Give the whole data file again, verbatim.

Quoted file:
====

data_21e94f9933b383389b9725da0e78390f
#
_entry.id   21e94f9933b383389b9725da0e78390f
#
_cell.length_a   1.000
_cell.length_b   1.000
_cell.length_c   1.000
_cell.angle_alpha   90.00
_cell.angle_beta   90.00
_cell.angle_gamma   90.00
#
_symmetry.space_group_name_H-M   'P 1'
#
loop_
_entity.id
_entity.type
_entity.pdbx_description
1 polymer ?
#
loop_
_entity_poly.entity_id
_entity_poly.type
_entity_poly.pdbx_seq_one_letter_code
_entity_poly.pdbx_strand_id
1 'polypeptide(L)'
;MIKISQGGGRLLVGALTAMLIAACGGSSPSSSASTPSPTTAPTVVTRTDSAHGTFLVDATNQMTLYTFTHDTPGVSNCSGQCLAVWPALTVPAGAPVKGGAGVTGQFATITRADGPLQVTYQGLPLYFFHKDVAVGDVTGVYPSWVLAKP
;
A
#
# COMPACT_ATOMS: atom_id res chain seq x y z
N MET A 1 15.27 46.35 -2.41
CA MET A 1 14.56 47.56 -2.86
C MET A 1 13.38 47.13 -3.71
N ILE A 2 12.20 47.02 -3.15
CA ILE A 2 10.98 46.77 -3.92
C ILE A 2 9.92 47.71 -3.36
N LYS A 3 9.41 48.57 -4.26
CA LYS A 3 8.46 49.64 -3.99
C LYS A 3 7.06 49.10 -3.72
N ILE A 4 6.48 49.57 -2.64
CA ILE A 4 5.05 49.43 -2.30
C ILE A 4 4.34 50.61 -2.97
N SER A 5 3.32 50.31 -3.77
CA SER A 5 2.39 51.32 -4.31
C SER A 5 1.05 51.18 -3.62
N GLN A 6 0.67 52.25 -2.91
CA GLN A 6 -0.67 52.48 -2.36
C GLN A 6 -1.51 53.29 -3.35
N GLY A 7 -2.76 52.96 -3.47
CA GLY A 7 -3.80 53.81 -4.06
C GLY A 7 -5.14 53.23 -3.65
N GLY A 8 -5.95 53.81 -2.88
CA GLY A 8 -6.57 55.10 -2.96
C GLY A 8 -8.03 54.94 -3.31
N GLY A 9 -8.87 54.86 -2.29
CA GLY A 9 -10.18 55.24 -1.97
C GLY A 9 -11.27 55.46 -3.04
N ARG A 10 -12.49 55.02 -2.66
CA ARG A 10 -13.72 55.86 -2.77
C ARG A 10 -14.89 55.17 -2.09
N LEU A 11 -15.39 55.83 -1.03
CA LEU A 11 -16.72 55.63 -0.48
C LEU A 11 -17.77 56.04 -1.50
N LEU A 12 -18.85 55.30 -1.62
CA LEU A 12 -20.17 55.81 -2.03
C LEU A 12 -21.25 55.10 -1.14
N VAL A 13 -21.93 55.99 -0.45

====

data_21e94f9933b383389b9725da0e78390f
#
_entry.id   21e94f9933b383389b9725da0e78390f
#
_cell.length_a   1.000
_cell.length_b   1.000
_cell.length_c   1.000
_cell.angle_alpha   90.00
_cell.angle_beta   90.00
_cell.angle_gamma   90.00
#
_symmetry.space_group_name_H-M   'P 1'
#
loop_
_entity.id
_entity.type
_entity.pdbx_description
1 polymer ?
#
loop_
_entity_poly.entity_id
_entity_poly.type
_entity_poly.pdbx_seq_one_letter_code
_entity_poly.pdbx_strand_id
1 'polypeptide(L)'
;MIKISQGGGRLLVGALTAMLIAACGGSSPSSSASTPSPTTAPTVVTRTDSAHGTFLVDATNQMTLYTFTHDTPGVSNCSGQCLAVWPALTVPAGAPVKGGAGVTGQFATITRADGPLQVTYQGLPLYFFHKDVAVGDVTGVYPSWVLAKP
;
A
#
# COMPACT_ATOMS: atom_id res chain seq x y z
N MET A 1 15.27 46.35 -2.41
CA MET A 1 14.56 47.56 -2.86
C MET A 1 13.38 47.13 -3.71
N ILE A 2 12.20 47.02 -3.15
CA ILE A 2 10.98 46.77 -3.92
C ILE A 2 9.92 47.71 -3.36
N LYS A 3 9.41 48.57 -4.26
CA LYS A 3 8.46 49.64 -3.99
C LYS A 3 7.06 49.10 -3.72
N ILE A 4 6.48 49.57 -2.64
CA ILE A 4 5.05 49.43 -2.30
C ILE A 4 4.34 50.61 -2.97
N SER A 5 3.32 50.31 -3.77
CA SER A 5 2.39 51.32 -4.31
C SER A 5 1.05 51.18 -3.62
N GLN A 6 0.67 52.25 -2.91
CA GLN A 6 -0.67 52.48 -2.36
C GLN A 6 -1.51 53.29 -3.35
N GLY A 7 -2.76 52.96 -3.47
CA GLY A 7 -3.80 53.81 -4.06
C GLY A 7 -5.14 53.23 -3.65
N GLY A 8 -5.95 53.81 -2.88
CA GLY A 8 -6.57 55.10 -2.96
C GLY A 8 -8.03 54.94 -3.31
N GLY A 9 -8.87 54.86 -2.29
CA GLY A 9 -10.18 55.24 -1.97
C GLY A 9 -11.27 55.46 -3.04
N ARG A 10 -12.49 55.02 -2.66
CA ARG A 10 -13.72 55.86 -2.77
C ARG A 10 -14.89 55.17 -2.09
N LEU A 11 -15.39 55.83 -1.03
CA LEU A 11 -16.72 55.63 -0.48
C LEU A 11 -17.77 56.04 -1.50
N LEU A 12 -18.85 55.30 -1.62
CA LEU A 12 -20.17 55.81 -2.03
C LEU A 12 -21.25 55.10 -1.14
N VAL A 13 -21.93 55.99 -0.45